ONLINE PROFILING PROJECT¾ COMMENT
P994809 / DOCKET No. 990811219-9219-01
COMMENTS OF THE
November 30, 1999
The Direct Marketing Association ("The DMA") is pleased to comment on the inquiry of the Federal Trade Commission ("The Commission") into online profiling. The DMA member companies have a major stake in the success of electronic commerce, and are among those most likely to benefit immediately from its growth. The DMA in the past several years has participated in the Commissions workshops on online issues including privacy and consumer protection.
With the rapid developments in technology and the Internet marketplace, the Commissions workshops have provided a useful forum for the timely discussion of online privacy. These workshops have been important to the development of The DMAs very successful self-regulatory program for online privacy. We believe that this workshop helped raise awareness about issues associated with online profiling. These issues and their solutions, like the broader issue of online privacy, can be most effectively addressed through continued industry self-regulation. We take this opportunity to summarize the position set forth by The DMA at the November 8th workshop.
The main focus of the workshop was on network advertisers, third parties that serve ads to web sites that they do not operate. This recently developed industry provides an effective and efficient means of marketing on the Internet. As with other Internet developments, consumers lack of familiarity with new technologies employed by network advertisers has raised concerns over privacy with regard to the practices of these companies. The DMA believes that self-regulation and technology are the most effective methods for establishing privacy protection for network advertising practices. Consumers understanding of the relationship between the network advertisers and the web publisher through effective notice and choice will foster an effective self-regulatory program in this area.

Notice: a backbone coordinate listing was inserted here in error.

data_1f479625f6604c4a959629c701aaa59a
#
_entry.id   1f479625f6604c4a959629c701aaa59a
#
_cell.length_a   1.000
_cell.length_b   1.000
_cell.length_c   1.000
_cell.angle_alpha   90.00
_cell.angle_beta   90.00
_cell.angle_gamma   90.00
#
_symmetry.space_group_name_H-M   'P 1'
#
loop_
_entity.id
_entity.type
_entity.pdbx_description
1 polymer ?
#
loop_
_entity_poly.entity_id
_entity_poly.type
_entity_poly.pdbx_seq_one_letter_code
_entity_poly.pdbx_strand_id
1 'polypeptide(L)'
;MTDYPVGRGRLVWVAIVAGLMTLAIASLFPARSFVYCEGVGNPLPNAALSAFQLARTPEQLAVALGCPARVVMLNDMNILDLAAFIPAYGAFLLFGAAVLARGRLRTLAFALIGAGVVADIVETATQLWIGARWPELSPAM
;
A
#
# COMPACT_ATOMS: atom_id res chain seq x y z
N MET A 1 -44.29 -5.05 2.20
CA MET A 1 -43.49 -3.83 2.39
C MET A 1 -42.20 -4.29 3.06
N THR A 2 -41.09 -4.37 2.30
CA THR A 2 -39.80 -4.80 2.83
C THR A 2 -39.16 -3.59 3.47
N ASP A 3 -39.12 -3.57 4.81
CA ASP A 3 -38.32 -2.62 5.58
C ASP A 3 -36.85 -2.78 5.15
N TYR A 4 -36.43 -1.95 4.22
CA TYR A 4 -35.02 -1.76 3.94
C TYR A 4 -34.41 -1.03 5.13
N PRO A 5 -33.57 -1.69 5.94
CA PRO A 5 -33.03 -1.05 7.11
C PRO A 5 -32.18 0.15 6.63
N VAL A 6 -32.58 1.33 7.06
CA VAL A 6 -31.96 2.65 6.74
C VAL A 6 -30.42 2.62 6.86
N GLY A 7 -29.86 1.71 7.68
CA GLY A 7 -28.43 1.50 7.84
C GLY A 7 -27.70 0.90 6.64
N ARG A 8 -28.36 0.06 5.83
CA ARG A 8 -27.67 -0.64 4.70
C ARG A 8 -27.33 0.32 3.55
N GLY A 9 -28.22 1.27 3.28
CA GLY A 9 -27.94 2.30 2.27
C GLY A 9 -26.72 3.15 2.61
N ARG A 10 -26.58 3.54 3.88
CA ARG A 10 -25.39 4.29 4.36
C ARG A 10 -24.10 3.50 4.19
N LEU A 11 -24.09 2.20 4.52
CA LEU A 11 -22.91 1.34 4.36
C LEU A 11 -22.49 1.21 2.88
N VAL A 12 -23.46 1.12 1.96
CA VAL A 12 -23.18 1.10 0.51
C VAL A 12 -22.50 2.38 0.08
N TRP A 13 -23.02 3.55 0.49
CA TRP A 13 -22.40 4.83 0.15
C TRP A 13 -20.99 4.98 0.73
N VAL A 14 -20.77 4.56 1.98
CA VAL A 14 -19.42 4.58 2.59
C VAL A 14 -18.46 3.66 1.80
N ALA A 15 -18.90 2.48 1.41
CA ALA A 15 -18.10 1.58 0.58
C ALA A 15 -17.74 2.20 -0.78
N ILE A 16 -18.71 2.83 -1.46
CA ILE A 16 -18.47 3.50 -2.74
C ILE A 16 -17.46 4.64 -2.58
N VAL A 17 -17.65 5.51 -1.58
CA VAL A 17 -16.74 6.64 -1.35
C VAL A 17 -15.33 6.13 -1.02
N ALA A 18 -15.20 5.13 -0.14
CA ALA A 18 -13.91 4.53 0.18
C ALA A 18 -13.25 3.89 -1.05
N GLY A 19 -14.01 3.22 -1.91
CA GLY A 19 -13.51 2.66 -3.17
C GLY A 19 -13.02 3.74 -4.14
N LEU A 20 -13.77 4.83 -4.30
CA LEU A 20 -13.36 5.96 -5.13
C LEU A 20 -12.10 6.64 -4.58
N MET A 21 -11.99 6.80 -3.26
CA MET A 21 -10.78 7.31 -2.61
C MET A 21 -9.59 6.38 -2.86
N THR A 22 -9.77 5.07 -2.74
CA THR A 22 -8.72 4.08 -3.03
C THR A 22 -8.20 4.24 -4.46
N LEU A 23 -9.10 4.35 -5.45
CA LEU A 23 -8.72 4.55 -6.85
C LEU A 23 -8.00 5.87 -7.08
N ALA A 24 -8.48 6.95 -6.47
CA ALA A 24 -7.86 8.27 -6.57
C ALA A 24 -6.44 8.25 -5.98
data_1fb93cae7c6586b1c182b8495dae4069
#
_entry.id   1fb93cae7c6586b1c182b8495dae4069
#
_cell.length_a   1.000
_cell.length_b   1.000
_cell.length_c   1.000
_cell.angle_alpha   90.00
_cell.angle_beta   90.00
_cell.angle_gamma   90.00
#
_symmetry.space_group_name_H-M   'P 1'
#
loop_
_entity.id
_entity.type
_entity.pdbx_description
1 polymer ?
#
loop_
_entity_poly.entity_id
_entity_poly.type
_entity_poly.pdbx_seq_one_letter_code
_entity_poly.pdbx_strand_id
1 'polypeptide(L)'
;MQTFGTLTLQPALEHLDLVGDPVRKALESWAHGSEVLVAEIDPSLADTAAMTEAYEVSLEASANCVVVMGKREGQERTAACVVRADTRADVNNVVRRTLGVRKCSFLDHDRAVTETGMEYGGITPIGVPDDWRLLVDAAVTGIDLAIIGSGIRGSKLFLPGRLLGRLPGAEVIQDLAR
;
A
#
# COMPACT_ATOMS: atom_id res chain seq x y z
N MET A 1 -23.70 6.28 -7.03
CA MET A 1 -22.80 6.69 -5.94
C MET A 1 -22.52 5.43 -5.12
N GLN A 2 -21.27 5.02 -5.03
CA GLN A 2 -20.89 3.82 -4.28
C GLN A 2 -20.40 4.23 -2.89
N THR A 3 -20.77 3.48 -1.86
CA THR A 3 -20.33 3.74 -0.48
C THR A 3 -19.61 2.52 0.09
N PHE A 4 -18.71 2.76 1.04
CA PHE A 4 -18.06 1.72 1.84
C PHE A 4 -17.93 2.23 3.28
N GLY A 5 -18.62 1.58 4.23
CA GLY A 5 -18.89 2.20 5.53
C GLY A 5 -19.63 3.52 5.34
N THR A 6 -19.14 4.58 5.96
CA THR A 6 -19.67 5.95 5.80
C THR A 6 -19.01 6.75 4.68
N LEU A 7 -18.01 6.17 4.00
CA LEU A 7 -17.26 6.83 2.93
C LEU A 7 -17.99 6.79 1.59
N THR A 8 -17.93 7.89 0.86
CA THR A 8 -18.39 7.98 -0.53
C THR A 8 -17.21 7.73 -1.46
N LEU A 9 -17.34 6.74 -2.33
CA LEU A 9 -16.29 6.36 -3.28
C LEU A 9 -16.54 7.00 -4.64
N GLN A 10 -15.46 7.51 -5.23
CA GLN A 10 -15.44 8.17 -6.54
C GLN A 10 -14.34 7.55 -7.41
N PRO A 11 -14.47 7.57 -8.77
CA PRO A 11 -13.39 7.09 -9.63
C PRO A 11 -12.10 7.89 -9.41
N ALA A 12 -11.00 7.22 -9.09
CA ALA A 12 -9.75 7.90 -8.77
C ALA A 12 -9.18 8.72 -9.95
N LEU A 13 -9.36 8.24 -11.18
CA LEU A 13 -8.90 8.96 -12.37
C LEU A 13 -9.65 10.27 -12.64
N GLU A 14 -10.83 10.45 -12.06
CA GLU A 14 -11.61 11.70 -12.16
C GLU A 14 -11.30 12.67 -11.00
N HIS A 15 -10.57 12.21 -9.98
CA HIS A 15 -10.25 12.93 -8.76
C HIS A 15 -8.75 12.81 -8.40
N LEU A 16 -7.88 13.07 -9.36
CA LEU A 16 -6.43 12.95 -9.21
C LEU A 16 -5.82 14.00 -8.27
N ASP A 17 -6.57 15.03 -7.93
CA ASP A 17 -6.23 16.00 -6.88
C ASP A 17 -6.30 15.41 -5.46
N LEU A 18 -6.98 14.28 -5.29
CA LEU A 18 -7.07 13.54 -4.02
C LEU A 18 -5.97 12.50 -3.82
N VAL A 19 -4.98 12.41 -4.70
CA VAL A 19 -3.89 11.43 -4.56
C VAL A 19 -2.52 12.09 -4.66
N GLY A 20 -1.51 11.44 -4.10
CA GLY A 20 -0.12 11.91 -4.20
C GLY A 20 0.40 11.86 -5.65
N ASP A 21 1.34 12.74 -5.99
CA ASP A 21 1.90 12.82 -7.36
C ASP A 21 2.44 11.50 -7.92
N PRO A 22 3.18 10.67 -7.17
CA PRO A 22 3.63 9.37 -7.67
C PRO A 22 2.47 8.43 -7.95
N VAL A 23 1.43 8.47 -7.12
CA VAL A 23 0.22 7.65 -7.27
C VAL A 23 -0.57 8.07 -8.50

The following summarizes The DMAs position regarding how to provide effective privacy practices for network advertisements:
III. THE USE OF THIRD-PARTY AD SERVERS NAVIGATIONAL DATA IS BENEFICIAL TO THE INDIVIDUALS INTERNET EXPERIENCE
For DMA members, the main use of information collected over the Internet is for marketing purposes. New technological capabilities have resulted in the development of the network advertising industry, which uses information collected from web sites to improve the efficiency and quality of online marketing. The use of technology employed by network advertisers enables customization and personalization of experience aimed at providing advertisements more likely to be of interest to individual consumers. This type of personalization, which is enabled through network advertising, is one of the unique attributes of the Internet that is driving its growth.
The many benefits of the use of network advertising technologies should be derived in a way that provides individuals with effective privacy protection. Transparency that provides consumers with an understanding of the relationship of the parties involved in network advertising can assist consumers in better understanding this industry and its benefits to the healthy development of the medium.
IV. AN UNDERSTANDING OF THE RELATIONSHIP BETWEEN THIRD-PARTY AD SERVERS AND WEB PUBLISHERS WILL EMPOWER CONSUMERS
When the issue of online profiling is analyzed as a function of the different parties involved in the serving of advertisements, it becomes apparent that fair information practices can apply effectively to the network advertising businesses. The key to effective privacy practices for this industry is for consumers to understand the relationship between the parties involved in the delivery of third-party advertisements. These parties are: (1) the web site ("publisher"); (2) network advertisers; and (3) the advertiser.